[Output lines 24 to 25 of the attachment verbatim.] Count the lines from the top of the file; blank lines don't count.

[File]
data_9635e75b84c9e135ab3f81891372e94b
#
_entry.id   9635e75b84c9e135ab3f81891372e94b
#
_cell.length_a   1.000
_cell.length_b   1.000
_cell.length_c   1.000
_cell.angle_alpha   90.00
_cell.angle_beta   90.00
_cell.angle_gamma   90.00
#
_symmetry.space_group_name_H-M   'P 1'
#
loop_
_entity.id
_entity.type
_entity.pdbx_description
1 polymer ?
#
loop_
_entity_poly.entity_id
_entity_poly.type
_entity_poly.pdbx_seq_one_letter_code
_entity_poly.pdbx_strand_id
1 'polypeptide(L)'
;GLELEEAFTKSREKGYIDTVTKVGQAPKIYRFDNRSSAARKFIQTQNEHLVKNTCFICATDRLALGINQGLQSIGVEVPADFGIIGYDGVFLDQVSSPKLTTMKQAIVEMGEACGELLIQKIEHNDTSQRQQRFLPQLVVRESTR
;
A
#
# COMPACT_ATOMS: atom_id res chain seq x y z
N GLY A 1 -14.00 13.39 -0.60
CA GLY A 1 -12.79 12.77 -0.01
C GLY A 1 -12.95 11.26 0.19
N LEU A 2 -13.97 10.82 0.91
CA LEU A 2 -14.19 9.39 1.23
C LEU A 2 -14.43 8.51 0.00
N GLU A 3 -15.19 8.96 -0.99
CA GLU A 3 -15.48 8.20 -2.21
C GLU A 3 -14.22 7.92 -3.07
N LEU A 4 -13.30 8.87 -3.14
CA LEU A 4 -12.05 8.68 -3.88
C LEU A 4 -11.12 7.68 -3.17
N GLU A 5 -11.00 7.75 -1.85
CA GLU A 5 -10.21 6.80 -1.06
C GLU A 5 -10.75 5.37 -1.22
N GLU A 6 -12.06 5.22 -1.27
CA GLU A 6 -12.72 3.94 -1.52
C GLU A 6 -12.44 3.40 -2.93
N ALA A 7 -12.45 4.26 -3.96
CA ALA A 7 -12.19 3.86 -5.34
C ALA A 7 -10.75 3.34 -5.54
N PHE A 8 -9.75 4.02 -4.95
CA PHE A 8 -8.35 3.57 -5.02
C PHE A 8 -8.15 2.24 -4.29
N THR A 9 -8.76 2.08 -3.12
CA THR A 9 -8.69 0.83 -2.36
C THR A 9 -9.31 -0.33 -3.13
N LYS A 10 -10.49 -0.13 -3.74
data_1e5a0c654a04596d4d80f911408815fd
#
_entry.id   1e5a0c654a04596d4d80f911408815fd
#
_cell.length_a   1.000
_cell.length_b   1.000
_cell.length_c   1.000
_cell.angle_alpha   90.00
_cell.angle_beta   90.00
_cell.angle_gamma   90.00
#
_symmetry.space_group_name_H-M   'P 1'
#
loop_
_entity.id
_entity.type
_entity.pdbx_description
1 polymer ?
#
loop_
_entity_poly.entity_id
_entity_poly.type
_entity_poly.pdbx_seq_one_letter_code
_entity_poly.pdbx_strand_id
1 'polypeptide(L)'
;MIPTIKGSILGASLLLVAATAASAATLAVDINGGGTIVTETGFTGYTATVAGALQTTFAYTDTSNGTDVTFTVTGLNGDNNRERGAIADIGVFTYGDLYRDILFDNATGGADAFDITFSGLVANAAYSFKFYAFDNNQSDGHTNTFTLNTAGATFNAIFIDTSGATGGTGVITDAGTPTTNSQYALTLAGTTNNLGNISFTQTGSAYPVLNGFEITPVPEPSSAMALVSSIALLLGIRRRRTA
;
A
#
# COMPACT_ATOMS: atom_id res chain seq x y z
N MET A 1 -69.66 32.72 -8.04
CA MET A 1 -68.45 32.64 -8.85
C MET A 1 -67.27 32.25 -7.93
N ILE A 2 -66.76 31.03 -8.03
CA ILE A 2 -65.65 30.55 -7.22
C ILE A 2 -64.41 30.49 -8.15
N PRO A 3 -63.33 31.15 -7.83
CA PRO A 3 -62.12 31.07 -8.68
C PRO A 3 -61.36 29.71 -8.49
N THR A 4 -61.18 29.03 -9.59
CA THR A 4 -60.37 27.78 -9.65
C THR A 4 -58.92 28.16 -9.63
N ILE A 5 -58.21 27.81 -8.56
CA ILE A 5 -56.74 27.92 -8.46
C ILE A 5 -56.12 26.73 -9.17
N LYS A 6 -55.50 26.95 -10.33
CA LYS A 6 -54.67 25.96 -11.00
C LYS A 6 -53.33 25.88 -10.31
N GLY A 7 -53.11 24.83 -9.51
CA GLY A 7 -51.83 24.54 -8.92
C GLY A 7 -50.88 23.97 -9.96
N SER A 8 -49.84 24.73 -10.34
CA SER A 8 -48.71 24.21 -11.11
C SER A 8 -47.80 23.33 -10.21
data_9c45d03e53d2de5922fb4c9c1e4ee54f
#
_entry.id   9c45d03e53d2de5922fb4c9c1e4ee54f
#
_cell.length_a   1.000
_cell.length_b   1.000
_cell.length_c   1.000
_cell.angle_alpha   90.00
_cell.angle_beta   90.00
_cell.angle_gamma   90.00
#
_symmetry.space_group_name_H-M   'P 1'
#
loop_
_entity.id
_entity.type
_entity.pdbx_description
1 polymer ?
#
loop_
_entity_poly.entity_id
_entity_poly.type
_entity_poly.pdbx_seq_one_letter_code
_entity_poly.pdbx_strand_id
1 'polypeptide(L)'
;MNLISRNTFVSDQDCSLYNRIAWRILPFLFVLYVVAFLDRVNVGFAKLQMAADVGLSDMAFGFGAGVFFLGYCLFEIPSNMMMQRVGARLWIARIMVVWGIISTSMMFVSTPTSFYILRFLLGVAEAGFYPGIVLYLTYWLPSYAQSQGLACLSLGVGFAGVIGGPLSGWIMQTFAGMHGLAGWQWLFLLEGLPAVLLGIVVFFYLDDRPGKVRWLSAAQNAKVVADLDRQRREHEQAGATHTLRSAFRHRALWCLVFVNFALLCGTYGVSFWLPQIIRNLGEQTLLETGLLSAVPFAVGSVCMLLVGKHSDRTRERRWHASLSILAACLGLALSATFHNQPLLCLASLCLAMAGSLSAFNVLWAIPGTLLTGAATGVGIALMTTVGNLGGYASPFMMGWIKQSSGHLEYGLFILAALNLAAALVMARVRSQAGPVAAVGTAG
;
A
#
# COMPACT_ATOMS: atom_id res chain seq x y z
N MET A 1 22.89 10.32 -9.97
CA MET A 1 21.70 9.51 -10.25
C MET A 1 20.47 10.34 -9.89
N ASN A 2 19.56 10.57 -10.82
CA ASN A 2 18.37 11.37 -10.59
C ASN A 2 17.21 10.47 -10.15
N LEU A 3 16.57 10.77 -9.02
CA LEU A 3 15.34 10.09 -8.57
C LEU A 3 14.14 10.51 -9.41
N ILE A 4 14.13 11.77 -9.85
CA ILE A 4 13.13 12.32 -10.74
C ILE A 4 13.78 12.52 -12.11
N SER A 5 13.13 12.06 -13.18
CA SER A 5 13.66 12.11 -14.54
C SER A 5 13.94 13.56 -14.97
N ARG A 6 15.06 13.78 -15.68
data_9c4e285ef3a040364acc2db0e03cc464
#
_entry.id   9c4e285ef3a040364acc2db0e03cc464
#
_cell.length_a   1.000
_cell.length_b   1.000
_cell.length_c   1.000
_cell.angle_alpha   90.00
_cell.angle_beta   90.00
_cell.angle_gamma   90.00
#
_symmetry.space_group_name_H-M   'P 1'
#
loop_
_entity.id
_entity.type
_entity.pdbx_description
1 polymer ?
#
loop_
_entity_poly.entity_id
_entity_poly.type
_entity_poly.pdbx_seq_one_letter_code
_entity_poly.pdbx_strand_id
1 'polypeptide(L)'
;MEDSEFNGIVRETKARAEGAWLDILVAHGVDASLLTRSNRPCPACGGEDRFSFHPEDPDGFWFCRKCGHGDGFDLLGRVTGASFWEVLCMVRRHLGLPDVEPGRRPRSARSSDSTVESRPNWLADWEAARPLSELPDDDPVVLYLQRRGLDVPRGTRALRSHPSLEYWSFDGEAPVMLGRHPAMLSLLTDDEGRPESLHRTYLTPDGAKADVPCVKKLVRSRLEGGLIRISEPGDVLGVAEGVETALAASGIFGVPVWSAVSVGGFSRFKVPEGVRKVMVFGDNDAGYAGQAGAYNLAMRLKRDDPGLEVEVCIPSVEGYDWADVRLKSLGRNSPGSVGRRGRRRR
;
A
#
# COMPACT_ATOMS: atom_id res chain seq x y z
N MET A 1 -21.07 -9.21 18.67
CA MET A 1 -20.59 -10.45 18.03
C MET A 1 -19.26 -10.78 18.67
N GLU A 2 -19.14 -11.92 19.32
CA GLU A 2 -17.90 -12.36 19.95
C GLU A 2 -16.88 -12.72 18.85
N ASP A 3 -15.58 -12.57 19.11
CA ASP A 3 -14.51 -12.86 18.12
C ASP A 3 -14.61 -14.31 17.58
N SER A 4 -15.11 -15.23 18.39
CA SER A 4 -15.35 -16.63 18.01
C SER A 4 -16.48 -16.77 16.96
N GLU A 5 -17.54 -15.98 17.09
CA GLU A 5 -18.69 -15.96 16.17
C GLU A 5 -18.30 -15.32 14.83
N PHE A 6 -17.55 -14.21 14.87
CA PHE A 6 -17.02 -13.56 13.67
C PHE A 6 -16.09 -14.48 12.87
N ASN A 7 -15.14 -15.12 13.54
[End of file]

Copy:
_entity_poly.pdbx_strand_id
1 'polypeptide(L)'